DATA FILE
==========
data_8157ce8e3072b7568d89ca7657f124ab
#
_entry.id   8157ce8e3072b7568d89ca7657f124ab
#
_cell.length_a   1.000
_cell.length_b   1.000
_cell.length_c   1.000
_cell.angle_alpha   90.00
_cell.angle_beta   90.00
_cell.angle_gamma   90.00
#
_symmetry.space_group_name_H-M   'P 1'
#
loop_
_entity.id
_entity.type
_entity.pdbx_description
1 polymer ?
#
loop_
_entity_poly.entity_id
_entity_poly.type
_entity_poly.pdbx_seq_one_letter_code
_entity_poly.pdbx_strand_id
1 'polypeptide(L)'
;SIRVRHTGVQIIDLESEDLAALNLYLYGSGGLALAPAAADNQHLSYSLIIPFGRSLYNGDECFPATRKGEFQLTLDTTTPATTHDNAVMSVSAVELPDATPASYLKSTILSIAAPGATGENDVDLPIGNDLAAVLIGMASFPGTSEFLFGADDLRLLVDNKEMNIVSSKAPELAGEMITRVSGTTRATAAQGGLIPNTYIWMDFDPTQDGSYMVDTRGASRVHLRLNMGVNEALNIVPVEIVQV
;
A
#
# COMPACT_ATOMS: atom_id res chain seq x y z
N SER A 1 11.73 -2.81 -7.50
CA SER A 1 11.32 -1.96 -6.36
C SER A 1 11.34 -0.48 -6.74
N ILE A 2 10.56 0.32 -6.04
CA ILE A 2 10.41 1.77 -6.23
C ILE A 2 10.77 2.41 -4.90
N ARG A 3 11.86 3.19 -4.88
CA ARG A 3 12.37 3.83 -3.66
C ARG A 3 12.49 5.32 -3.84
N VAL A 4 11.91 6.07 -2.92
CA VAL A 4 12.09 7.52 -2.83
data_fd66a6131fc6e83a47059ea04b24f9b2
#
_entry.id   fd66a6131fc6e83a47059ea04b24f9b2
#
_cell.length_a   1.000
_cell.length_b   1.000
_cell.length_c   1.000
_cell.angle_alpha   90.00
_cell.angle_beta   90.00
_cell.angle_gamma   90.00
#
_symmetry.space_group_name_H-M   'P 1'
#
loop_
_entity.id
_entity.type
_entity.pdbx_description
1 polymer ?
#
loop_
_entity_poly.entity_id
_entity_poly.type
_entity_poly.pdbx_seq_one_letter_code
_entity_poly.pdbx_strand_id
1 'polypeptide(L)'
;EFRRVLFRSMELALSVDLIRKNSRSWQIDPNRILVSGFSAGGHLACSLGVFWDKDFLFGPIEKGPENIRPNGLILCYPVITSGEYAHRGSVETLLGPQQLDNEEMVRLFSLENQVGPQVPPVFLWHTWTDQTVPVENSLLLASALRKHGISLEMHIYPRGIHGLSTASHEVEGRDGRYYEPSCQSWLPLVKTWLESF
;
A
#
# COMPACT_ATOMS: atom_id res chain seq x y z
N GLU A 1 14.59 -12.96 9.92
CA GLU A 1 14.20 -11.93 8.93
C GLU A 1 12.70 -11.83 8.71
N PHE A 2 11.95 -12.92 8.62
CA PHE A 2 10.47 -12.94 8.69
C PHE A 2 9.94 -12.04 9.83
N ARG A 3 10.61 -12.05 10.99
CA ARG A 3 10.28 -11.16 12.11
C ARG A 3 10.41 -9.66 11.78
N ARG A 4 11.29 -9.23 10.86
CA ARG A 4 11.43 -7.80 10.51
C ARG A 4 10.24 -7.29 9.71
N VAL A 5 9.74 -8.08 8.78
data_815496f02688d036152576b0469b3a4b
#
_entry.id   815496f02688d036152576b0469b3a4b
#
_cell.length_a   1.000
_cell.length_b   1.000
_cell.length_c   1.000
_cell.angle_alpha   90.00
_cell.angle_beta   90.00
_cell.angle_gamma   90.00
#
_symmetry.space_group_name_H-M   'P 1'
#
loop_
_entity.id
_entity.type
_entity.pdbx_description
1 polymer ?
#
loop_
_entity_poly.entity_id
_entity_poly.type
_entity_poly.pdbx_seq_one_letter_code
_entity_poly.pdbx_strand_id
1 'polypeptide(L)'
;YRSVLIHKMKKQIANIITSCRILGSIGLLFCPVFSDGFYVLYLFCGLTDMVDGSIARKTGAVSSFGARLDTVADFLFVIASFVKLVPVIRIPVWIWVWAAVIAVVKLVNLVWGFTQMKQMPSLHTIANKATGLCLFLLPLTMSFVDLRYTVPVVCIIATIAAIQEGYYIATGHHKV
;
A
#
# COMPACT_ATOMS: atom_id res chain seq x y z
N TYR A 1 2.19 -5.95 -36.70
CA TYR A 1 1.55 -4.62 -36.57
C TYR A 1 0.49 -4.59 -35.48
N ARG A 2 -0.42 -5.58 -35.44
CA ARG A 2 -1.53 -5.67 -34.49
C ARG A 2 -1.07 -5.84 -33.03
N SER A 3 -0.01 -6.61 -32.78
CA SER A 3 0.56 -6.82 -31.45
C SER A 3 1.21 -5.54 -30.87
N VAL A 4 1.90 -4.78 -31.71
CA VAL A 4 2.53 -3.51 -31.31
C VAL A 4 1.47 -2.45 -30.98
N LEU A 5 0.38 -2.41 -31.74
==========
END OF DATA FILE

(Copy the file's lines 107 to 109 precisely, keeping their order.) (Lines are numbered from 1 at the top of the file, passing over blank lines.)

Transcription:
_entity_poly.pdbx_seq_one_letter_code
_entity_poly.pdbx_strand_id
1 'polypeptide(L)'